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How comparable are labor demand elasticities across countries?

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  • Fajnzylber, Pablo
  • Maloney, William F.

Abstract

The authors present the first comparable dynamic panel estimates of labor demand elasticity, using data from Chile, Colombia, and Mexico. They examine the benefits, and limits of the Arellano, and Bond GMM in differences estimator, and the Blundell, and Bond GMM system estimator. They also explore the limitations of such measures for diagnosing flexibility in the labor market. Even accounting for the large variance induced by different estimation techniques, one probably cannot say much about the flexibility of different labor markets based on comparisons of the estimated elasticity of demand. Colombia, for example, which has severe restrictions on firing workers, has much higher long-run wage elasticity than Chile, which has no such restrictions. Three factors make such comparisons difficult: 1) Elasticity differ greatly across industries, so the composition of industry in each country probably affects the aggregate elasticity. Estimates are extremely dependent on the estimation approach, and specification. 2) Even for specific industries, the elasticity of labor demand differs greatly across countries. And the authors find no common pattern of country rankings across industries, which suggests that those differences cannot be attributed solely to systematic characteristics of the countries'labor markets. 3) Estimates for Chile over fifteen years, suggest substantial, and significant variations in elasticity over time. So comparisons across countries depend not only on the industries involved, but also on the sample periods of time used. Estimates change greatly, if not secularly, with sample period.

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Bibliographic Info

Paper provided by The World Bank in its series Policy Research Working Paper Series with number 2658.

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Date of creation: 31 Aug 2001
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Handle: RePEc:wbk:wbrwps:2658

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Keywords: Economic Theory&Research; Labor Policies; Banks&Banking Reform; Environmental Economics&Policies; Decentralization; Environmental Economics&Policies; Economic Theory&Research; Banks&Banking Reform; Inequality; Municipal Financial Management;

References

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  1. Bhalotra, Sonia R, 1998. "The Puzzle of Jobless Growth in Indian Manufacturing," Oxford Bulletin of Economics and Statistics, Department of Economics, University of Oxford, vol. 60(1), pages 5-32, February.
  2. Arellano, Manuel & Bond, Stephen, 1991. "Some Tests of Specification for Panel Data: Monte Carlo Evidence and an Application to Employment Equations," Review of Economic Studies, Wiley Blackwell, Wiley Blackwell, vol. 58(2), pages 277-97, April.
  3. Timothy Dunne & Mark J Roberts, 1993. "The Long-Run Demand for Labor: Estimates From Census Establishment Data," Working Papers 93-13, Center for Economic Studies, U.S. Census Bureau.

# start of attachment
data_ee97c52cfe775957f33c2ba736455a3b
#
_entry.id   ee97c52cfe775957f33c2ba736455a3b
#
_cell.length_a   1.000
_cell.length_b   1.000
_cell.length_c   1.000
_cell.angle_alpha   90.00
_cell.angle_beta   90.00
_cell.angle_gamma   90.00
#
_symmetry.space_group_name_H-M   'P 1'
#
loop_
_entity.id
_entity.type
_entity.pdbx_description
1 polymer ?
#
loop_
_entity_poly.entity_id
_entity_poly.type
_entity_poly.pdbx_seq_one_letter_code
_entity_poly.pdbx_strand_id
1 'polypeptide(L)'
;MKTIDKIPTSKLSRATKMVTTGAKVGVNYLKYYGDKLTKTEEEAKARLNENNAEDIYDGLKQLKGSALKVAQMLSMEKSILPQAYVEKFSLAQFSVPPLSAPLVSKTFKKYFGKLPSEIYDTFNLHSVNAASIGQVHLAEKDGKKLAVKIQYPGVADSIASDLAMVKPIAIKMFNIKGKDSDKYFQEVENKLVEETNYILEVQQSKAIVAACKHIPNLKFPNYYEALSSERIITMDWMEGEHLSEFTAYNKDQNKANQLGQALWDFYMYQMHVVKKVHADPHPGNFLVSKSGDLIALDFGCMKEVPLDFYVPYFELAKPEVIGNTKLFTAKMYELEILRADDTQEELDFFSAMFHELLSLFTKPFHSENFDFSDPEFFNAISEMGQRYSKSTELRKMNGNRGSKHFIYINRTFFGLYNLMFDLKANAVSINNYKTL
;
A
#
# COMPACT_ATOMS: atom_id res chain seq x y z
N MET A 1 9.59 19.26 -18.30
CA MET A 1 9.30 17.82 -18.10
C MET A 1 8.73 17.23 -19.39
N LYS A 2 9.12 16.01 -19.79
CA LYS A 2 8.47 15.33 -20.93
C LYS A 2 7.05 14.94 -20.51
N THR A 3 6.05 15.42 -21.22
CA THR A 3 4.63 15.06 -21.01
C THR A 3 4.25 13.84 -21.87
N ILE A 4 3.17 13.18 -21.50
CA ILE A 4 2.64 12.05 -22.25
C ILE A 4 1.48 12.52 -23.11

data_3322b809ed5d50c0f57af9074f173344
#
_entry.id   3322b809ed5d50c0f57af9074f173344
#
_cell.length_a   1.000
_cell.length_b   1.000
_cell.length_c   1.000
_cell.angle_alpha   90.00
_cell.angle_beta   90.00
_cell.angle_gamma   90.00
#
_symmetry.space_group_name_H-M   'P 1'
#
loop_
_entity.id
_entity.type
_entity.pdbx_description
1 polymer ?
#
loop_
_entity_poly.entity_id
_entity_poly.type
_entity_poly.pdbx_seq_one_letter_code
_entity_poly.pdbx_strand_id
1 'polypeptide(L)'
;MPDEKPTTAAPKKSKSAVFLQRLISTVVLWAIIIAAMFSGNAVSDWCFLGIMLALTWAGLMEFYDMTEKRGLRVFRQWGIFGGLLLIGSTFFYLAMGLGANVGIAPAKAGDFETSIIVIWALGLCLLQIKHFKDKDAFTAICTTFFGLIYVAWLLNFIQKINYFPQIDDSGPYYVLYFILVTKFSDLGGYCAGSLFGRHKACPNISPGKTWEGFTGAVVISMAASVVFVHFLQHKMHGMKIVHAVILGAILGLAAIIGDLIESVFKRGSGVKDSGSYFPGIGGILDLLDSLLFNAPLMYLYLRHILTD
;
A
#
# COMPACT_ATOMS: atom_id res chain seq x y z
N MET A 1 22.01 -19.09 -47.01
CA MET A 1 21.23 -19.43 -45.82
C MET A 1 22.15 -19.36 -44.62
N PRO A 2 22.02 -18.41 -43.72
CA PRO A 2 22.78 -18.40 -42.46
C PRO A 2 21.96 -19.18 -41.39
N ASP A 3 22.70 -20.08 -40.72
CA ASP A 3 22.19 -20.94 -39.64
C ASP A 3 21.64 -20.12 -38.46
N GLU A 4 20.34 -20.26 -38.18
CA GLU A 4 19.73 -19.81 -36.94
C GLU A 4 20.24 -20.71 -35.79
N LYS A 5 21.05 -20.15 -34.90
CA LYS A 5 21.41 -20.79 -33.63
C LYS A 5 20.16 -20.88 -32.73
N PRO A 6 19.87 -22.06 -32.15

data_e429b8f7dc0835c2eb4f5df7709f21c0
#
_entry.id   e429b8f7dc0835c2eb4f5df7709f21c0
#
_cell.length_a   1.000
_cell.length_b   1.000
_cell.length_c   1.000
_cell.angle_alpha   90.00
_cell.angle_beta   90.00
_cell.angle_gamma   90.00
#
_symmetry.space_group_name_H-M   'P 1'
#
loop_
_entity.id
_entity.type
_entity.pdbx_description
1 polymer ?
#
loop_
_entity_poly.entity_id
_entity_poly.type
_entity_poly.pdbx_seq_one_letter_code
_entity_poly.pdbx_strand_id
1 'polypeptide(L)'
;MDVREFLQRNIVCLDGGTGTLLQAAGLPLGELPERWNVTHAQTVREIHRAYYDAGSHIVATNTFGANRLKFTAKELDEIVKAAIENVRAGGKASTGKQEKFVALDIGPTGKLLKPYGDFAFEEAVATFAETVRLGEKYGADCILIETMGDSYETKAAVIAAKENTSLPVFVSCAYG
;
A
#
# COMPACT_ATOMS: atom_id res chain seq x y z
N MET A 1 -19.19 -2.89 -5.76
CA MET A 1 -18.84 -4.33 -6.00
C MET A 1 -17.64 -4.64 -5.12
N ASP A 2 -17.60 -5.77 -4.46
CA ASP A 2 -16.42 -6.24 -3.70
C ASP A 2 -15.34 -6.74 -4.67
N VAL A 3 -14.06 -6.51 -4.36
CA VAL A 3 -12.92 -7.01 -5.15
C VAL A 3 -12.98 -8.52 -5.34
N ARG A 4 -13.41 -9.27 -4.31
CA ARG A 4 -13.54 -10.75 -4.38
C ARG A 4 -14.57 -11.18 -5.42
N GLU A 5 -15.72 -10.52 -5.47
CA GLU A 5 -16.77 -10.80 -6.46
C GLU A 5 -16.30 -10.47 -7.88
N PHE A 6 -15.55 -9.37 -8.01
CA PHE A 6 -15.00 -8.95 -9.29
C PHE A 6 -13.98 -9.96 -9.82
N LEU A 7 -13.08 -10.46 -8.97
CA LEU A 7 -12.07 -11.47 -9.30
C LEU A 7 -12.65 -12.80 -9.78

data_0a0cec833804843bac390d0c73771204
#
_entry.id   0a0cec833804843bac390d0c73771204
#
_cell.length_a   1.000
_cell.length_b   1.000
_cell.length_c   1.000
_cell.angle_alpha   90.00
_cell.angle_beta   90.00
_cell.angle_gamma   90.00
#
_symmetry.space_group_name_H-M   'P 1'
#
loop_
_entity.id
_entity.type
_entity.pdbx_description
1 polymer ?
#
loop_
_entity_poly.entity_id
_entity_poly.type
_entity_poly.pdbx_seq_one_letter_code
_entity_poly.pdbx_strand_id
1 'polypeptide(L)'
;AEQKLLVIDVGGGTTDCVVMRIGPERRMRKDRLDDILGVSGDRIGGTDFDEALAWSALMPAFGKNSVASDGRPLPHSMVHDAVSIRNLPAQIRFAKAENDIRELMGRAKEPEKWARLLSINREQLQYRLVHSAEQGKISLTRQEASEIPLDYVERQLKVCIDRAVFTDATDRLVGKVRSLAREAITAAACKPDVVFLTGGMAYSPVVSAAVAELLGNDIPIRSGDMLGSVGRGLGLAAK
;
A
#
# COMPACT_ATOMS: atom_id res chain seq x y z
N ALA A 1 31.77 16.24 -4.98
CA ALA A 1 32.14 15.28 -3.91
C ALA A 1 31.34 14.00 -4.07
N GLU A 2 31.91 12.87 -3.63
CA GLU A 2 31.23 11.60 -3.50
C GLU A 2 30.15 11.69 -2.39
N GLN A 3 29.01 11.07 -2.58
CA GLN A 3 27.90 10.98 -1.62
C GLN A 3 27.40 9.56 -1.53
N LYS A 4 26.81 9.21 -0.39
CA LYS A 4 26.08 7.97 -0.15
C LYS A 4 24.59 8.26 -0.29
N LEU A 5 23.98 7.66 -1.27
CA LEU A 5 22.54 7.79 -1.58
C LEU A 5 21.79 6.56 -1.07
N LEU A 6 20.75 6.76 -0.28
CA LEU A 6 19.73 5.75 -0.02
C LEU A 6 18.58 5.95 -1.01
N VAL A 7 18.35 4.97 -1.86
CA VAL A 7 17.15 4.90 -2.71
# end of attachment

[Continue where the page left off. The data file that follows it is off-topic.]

4. Blundell, Richard & Bond, Stephen, 1998. "Initial conditions and moment restrictions in dynamic panel data models," Journal of Econometrics, Elsevier, Elsevier, vol. 87(1), pages 115-143, August.
  5. Griliches, Zvi & Hausman, Jerry A., 1986. "Errors in variables in panel data," Journal of Econometrics, Elsevier, Elsevier, vol. 31(1), pages 93-118, February.
  6. Sosin, Kim H & Fairchild, Loretta G, 1984. "Nonhomotheticity and Technological Bias in Production," The Review of Economics and Statistics, MIT Press, vol. 66(1), pages 44-50, February.
  7. Hahn, Jinyong, 1999. "How informative is the initial condition in the dynamic panel model with fixed effects?," Journal of Econometrics, Elsevier, Elsevier, vol. 93(2), pages 309-326, December.
  8. Maloney, William F. & Pontual Ribeiro, Eduardo, 1999. "Efficiency wage and union effects in labor demand and wage structure in Mexico - An application of quantile analysis," Policy Research Working Paper Series 2131, The World Bank.
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Citations

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Cited by:
  1. Castro, Lucio & Saslavsky, Daniel, 2008. "Trade with China and India and Manufacturing Labour Demand in Argentina," Working Paper Series, World Institute for Development Economic Research (UNU-WIDER) UNU-WIDER Research Paper , World Institute for Development Economic Research (UNU-WIDER).
  2. Luis Eduardo Arango & Paola Montenegro & Nataly Obando, . "El desempleo en Pereira: ¿sólo cuestión de remesas?," Borradores de Economia 636, Banco de la Republica de Colombia.
  3. Hakkala, Katariina & Heyman, Fredrik & Sjöholm, Fredrik, 2007. "Cross-Border Acquisitions, Multinationals and Wage Elasticities," Working Paper Series, Research Institute of Industrial Economics 709, Research Institute of Industrial Economics.
  4. Maloney, William F. & Nunez, Jairo & Cunningham, Wendy & Fiess, Norbert & Montenegro, Claudio & Murrugarra, Edmundo & Santamaria,Mauricio & Sepulveda, Claudia, 2001. "Measuring the impact of minimum wages : evidence from Latin America," Policy Research Working Paper Series 2597, The World Bank.
  5. Peter Nunnenkamp & José Eduardo Alatorre Bremont, 2007. "FDI in Mexico: An Empirical Assessment of Employment Effects," Kiel Working Papers 1328, Kiel Institute for the World Economy.

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